Planning & organising a GAP YEAR

Let’s take a year off work, he said.

Mmmm…OK, I said.

When we started discussing taking a gap year in Central and South America, hubby and I thought it sounded like a great idea, imagining all of the amazing places we would see and the many experiences we might enjoy.

Planning and organising a gap year soon sapped our excitement for our expedition. Closing down our lives in rural England would require lots of thought, planning and organisation.

We decided on a do-it-yourself gap year, without a structured itinerary. We would land in Mexico City and head south when we were ready, moving from town to town, then country and country for about 12 months.

We allowed six months to save some money and organise ourselves. After choosing a departure date and buying our tickets, we started to think about what else might be required. There was soon a whole pile of decisions to be made. Choices were not as simple as we might have hoped.

Money – looking for information about daily budgets for travellers in Central and South America was fruitless. Books and websites had out-of-date information. We decided on saving as money much as we could (just in case) and set about shutting down regular and wasteful expenses. Goodbye Netflix, Kindle Unlimited and Starbucks.

Guide books – there are so many guide books available that we couldn’t decide what we wanted. Budget travel? Air-free? Camping? Volunteering? In the end we just looked for information about distances between cities and tried to get a feel for how to travel safely.

Packing – deciding on essentials was difficult as we sat in our living room in Sussex. All of the things we thought might be essential – sleeping bags, wet weather gear, tin plates and cups – were rarely used while travelling. It turned out that camping was unsafe so we stayed in hostels where bedding and kitchenware was available. We visited museums on rainy days. Unused equipment was eventually given to people we met along the way.

Clothing – we had one backpack each, so deciding on clothing for four seasons on an unfamiliar continent proved difficult. How may T-shirts? Trousers or shorts? Spare shoes? Toiletries? Cosmetics? We decided to pack for every eventuality but then had to dispose of heavy toiletries, books and food as soon as we arrived at the airport because our bags were overweight.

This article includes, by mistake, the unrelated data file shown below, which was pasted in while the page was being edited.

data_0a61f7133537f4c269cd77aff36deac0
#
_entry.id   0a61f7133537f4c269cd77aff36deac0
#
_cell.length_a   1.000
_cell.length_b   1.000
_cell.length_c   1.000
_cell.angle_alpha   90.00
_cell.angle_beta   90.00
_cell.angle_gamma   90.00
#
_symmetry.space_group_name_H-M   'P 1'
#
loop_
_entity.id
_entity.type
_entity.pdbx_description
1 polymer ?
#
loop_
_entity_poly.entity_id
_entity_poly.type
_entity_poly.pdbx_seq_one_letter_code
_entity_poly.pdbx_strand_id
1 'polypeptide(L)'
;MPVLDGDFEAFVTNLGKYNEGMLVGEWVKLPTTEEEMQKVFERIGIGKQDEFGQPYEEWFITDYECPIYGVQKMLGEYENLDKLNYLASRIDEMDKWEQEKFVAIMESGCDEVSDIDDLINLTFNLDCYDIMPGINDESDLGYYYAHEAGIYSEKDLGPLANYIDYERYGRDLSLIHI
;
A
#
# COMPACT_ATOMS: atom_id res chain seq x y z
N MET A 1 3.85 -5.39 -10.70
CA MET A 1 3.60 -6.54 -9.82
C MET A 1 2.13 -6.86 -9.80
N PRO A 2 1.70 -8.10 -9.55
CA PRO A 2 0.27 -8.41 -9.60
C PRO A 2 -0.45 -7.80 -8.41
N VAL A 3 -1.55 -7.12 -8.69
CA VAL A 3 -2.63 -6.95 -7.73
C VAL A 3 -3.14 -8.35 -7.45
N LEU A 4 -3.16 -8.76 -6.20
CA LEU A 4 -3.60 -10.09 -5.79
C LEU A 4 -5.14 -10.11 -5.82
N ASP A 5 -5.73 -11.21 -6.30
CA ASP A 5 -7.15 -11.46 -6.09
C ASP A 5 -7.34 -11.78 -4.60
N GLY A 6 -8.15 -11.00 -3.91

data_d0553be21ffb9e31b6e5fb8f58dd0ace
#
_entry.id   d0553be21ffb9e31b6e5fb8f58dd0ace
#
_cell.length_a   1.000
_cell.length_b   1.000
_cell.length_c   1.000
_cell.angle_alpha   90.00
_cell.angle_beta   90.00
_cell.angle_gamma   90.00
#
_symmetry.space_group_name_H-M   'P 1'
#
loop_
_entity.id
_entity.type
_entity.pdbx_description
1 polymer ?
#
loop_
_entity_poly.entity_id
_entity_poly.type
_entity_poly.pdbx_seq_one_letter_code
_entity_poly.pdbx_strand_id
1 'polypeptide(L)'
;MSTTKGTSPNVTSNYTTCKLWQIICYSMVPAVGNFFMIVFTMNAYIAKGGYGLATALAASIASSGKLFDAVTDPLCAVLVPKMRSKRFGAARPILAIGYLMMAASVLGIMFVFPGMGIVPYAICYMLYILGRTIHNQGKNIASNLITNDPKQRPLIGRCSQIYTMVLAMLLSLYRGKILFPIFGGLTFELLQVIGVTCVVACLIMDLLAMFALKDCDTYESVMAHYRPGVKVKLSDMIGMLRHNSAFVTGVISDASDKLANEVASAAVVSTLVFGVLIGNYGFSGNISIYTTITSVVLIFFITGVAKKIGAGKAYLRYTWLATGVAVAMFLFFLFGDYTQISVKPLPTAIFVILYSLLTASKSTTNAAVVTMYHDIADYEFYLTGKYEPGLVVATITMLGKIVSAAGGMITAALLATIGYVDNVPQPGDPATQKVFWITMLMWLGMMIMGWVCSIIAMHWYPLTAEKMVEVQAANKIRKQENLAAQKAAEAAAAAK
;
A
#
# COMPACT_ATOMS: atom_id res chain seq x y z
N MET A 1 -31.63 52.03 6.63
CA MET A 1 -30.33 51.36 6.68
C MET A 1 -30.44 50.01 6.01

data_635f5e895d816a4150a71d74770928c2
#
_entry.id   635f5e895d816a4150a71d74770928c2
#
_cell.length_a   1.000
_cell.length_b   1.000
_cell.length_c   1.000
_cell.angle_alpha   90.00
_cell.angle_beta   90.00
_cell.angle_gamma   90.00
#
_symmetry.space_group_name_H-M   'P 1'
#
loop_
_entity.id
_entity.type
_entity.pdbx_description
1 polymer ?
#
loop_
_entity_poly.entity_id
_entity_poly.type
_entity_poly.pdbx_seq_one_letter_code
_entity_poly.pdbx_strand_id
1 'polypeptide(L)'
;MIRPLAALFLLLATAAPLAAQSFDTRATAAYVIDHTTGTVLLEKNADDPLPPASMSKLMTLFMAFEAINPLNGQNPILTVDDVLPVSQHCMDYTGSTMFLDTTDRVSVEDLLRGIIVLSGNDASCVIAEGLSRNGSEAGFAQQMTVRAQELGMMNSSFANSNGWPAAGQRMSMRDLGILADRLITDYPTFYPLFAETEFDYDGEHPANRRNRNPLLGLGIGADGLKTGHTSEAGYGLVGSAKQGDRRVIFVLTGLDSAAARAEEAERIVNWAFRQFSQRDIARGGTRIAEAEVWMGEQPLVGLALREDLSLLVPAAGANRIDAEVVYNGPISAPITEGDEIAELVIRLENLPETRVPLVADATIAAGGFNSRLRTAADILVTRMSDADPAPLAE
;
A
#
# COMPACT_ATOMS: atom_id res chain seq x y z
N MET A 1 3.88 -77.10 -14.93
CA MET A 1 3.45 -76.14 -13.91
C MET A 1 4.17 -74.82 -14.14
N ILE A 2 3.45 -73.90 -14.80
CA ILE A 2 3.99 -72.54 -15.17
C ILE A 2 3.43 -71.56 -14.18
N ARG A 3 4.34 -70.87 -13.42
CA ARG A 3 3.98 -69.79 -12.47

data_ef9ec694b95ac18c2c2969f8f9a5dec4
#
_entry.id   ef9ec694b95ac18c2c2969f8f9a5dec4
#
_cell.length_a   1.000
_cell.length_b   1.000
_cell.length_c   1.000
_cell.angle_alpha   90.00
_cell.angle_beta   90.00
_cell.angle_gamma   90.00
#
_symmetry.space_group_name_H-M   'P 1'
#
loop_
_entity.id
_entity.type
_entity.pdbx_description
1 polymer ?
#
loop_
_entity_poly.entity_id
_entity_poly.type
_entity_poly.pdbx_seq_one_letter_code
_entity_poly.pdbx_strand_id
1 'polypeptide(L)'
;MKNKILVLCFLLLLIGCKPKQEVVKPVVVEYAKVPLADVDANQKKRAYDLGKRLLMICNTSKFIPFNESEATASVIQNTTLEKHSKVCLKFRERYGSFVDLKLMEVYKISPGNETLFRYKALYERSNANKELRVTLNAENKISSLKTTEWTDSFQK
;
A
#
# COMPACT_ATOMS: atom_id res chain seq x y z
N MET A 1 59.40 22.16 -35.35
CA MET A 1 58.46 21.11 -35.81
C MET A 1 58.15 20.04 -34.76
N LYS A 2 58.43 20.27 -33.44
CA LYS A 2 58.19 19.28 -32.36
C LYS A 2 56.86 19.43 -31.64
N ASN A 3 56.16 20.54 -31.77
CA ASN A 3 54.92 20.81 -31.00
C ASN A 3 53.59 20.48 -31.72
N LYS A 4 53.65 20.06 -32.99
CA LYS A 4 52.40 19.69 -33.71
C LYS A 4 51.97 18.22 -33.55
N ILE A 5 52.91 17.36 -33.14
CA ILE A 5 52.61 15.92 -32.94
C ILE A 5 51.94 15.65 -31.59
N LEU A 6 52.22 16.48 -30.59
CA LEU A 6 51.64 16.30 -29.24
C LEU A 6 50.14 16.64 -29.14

Paper-free – moving towards a paper-free existence was time consuming. Sorting and scanning documents and old photographs. organising on-line billing for utilities. Cancelling subscriptions.

Health – making appointments and allowing time for delays and follow-ups took more time than expected. Some travel jabs were available from our GP, but others were available only from a specialist travel clinic. Dental appointments for check-ups and then treatments – hygienist and fillings for me. Repeat prescriptions for one year. Haircuts.

Household bills – after bills were moved online they had to be finalised when we were ready to leave. Some utilities needing more of a notice period than others. So many bills – landline, gas, electricity, council tax, TV licence, changing mobiles to pay-as-you-go, organising to automatically pay the credit card minimum payment each month. Refunds and final bills that weren’t paper-free had to be posted to our friend’s house.

Storage – Next up was deciding how much storage space we would need for our belongings. Would we want our couch and dining table on our return? Probably. Bed? Yes. Bicycles? Yes. Kitchenware? Some of it. Books? Don’t make me decide! Whatever did not fit into the storage locker we rented would have to be discarded. The arguments were long. The decisions were not easy. In the end it came down to costs. Storage for a year was not cheap, so minimal storage space would be available…about half of our furniture and half of our clothes and books went to charity.

Moving – our rented flat had to be emptied and cleaned to a standard that made our landlord happy. A moving truck was required to move our belongings into storage, involving telephone calls, quotes and identifying convenient dates.

With so much to think about we were glad that we had six months to get organised. In the end we managed it all in a relatively stress-free manner. ‘Relatively’ because there will always be some stress when making radical changes.

Our planning and organisation enabled us to enjoy our gap year without having to think too much about the life that we had left behind. Wi-Fi access throughout Central and South America allowed us to take care of just a few things that had to be attended to as we travelled.

The experience of planning and undertaking a gap year started my journey towards minimalism. I appreciated the travel experience and began to understand that I did not need ‘things’ to be content. I am now far more grateful for the opportunity to travel than the opportunity to buy things.

As we start to plan another long trip I am reminded of the long To-Do list, but since we have done it before we know that we can do it again.

©SD Wheelock

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